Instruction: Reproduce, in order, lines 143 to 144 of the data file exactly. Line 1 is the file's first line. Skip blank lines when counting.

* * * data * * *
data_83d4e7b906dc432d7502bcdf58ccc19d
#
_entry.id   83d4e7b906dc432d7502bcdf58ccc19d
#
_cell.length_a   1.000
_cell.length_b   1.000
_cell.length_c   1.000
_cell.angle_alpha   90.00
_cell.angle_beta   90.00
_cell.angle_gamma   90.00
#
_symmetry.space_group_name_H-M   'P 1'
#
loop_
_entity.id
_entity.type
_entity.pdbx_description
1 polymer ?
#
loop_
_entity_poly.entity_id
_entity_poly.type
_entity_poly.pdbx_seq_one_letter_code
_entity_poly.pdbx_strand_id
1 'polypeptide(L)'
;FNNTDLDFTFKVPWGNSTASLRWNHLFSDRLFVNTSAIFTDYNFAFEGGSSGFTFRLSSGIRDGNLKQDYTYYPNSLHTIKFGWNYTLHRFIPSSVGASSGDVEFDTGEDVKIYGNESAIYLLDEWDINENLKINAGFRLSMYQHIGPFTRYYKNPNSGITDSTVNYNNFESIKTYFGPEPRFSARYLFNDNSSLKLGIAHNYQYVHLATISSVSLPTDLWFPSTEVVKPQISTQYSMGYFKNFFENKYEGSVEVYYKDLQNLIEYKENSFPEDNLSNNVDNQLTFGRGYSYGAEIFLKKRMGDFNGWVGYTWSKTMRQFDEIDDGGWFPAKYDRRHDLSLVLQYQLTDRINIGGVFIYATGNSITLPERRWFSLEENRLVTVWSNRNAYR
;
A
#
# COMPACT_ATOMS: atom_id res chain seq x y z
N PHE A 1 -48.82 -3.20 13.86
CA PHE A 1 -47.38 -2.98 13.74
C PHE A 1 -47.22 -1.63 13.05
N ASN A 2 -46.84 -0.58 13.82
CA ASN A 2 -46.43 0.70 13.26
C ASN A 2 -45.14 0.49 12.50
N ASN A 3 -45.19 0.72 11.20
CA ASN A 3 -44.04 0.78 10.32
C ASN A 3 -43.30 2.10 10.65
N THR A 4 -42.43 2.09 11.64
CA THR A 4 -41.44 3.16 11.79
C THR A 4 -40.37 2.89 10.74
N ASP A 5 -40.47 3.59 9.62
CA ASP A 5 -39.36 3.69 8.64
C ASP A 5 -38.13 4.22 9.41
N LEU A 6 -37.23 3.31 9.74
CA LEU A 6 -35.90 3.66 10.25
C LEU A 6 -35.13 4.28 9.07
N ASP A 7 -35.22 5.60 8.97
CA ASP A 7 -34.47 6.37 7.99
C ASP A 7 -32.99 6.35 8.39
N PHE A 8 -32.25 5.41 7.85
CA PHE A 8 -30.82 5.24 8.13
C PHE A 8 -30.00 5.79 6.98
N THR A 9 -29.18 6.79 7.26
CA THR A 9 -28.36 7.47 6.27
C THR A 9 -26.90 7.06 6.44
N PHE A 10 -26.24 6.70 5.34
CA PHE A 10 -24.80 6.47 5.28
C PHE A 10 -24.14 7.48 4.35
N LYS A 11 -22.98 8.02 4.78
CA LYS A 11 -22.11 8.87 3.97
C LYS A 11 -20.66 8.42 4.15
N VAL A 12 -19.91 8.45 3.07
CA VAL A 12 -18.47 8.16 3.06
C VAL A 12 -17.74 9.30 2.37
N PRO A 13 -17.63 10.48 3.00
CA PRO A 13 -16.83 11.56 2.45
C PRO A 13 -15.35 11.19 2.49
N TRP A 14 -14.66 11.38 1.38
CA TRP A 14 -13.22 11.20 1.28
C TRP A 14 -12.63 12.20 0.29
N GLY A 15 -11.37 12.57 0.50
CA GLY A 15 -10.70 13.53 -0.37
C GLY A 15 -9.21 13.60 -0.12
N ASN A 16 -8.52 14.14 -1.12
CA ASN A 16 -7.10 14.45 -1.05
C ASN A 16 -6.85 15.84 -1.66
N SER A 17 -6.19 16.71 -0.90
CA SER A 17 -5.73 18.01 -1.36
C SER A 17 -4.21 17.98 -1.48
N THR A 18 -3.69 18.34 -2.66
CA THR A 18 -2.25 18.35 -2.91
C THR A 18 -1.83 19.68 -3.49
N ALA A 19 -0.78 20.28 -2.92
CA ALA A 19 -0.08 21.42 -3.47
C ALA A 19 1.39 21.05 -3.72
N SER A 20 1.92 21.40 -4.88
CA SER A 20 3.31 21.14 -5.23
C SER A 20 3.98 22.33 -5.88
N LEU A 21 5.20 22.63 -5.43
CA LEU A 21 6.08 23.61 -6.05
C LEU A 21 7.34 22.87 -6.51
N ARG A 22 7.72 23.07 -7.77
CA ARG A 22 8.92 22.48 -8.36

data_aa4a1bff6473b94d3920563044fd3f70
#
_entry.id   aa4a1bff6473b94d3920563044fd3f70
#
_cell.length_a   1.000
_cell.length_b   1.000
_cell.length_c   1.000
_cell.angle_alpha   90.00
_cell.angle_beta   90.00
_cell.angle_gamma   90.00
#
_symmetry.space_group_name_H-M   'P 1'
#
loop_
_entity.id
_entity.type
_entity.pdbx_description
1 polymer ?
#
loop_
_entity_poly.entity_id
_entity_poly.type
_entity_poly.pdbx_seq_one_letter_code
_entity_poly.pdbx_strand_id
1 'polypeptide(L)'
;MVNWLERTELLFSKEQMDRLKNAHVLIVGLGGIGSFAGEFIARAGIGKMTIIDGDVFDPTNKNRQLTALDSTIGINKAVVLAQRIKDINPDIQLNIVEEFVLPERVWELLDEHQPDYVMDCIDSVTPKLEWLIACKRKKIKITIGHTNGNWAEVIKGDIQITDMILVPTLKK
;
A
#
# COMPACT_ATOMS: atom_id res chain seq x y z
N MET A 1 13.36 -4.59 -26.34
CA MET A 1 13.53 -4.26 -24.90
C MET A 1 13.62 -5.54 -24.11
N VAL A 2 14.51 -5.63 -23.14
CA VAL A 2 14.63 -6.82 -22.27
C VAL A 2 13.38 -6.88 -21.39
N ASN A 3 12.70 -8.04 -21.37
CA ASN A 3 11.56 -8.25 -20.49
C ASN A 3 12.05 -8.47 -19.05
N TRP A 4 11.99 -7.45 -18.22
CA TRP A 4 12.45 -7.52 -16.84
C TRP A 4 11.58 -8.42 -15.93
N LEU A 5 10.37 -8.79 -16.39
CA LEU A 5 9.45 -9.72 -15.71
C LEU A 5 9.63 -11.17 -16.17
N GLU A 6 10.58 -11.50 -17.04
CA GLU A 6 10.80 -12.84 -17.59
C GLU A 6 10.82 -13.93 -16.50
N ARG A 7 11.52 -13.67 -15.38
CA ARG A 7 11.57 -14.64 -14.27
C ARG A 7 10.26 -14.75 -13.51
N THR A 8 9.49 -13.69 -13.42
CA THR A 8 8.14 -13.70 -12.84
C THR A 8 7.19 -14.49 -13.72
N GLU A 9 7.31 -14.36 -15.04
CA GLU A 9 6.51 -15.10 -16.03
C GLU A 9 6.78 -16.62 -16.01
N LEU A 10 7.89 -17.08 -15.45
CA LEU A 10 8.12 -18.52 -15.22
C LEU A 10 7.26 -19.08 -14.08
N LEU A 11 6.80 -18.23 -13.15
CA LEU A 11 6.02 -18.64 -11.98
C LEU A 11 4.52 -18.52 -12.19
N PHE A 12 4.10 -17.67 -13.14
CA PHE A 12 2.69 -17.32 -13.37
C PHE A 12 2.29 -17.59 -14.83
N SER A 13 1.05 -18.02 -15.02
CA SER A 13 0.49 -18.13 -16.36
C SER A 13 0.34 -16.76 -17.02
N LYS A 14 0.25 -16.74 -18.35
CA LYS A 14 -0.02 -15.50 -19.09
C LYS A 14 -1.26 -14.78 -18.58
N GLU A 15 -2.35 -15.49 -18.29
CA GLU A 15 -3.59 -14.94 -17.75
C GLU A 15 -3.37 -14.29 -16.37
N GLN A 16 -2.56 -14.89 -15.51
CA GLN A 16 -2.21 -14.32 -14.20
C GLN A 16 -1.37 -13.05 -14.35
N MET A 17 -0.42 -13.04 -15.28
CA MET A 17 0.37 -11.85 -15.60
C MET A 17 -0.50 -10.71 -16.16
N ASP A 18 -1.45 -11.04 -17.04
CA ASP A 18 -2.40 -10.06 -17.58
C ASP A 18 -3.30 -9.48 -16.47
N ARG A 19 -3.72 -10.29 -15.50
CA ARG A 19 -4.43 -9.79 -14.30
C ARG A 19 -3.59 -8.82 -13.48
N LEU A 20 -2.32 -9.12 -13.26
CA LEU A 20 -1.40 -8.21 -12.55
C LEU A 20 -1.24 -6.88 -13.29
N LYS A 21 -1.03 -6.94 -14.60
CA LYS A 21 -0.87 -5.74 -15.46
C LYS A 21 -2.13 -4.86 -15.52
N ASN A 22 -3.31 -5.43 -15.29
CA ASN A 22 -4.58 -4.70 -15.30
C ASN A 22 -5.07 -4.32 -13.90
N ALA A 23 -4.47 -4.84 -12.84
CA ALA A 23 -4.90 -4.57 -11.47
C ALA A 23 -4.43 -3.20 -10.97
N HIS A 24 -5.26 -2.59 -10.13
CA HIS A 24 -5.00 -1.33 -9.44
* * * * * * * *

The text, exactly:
C GLU A 6 10.82 -13.93 -16.50
N ARG A 7 11.52 -13.67 -15.38